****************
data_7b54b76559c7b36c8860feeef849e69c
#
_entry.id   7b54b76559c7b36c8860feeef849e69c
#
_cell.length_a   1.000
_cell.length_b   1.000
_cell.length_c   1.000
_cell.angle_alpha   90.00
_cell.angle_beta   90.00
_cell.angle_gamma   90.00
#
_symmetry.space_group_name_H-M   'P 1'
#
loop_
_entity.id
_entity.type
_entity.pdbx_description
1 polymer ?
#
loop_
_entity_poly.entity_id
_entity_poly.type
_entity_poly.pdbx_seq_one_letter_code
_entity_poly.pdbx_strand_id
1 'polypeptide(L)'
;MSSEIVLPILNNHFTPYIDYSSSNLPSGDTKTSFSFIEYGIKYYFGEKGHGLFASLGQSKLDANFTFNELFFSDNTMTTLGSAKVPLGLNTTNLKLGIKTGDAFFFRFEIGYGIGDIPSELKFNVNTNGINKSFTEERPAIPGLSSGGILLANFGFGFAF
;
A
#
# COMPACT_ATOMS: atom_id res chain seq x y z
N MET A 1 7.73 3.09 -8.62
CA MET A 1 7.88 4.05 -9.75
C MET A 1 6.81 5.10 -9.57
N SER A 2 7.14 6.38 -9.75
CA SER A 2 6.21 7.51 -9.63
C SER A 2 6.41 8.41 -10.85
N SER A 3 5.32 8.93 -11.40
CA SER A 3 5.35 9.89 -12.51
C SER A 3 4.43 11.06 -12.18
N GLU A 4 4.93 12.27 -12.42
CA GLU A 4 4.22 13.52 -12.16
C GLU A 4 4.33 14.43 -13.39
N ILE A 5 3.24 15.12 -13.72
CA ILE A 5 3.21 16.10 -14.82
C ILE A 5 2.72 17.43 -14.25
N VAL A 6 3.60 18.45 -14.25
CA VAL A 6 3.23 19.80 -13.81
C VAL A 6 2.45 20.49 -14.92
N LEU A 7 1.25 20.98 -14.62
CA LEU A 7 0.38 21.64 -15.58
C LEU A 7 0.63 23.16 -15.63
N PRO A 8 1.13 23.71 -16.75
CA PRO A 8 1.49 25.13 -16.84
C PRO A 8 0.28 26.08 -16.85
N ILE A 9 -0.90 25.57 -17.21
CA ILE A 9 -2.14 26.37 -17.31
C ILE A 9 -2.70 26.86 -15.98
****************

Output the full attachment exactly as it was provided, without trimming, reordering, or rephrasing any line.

data_7b54b76559c7b36c8860feeef849e69c
#
_entry.id   7b54b76559c7b36c8860feeef849e69c
#
_cell.length_a   1.000
_cell.length_b   1.000
_cell.length_c   1.000
_cell.angle_alpha   90.00
_cell.angle_beta   90.00
_cell.angle_gamma   90.00
#
_symmetry.space_group_name_H-M   'P 1'
#
loop_
_entity.id
_entity.type
_entity.pdbx_description
1 polymer ?
#
loop_
_entity_poly.entity_id
_entity_poly.type
_entity_poly.pdbx_seq_one_letter_code
_entity_poly.pdbx_strand_id
1 'polypeptide(L)'
;MSSEIVLPILNNHFTPYIDYSSSNLPSGDTKTSFSFIEYGIKYYFGEKGHGLFASLGQSKLDANFTFNELFFSDNTMTTLGSAKVPLGLNTTNLKLGIKTGDAFFFRFEIGYGIGDIPSELKFNVNTNGINKSFTEERPAIPGLSSGGILLANFGFGFAF
;
A
#
# COMPACT_ATOMS: atom_id res chain seq x y z
N MET A 1 7.73 3.09 -8.62
CA MET A 1 7.88 4.05 -9.75
C MET A 1 6.81 5.10 -9.57
N SER A 2 7.14 6.38 -9.75
CA SER A 2 6.21 7.51 -9.63
C SER A 2 6.41 8.41 -10.85
N SER A 3 5.32 8.93 -11.40
CA SER A 3 5.35 9.89 -12.51
C SER A 3 4.43 11.06 -12.18
N GLU A 4 4.93 12.27 -12.42
CA GLU A 4 4.22 13.52 -12.16
C GLU A 4 4.33 14.43 -13.39
N ILE A 5 3.24 15.12 -13.72
CA ILE A 5 3.21 16.10 -14.82
C ILE A 5 2.72 17.43 -14.25
N VAL A 6 3.60 18.45 -14.25
CA VAL A 6 3.23 19.80 -13.81
C VAL A 6 2.45 20.49 -14.92
N LEU A 7 1.25 20.98 -14.62
CA LEU A 7 0.38 21.64 -15.58
C LEU A 7 0.63 23.16 -15.63
N PRO A 8 1.13 23.71 -16.75
CA PRO A 8 1.49 25.13 -16.84
C PRO A 8 0.28 26.08 -16.85
N ILE A 9 -0.90 25.57 -17.21
CA ILE A 9 -2.14 26.37 -17.31
C ILE A 9 -2.70 26.86 -15.98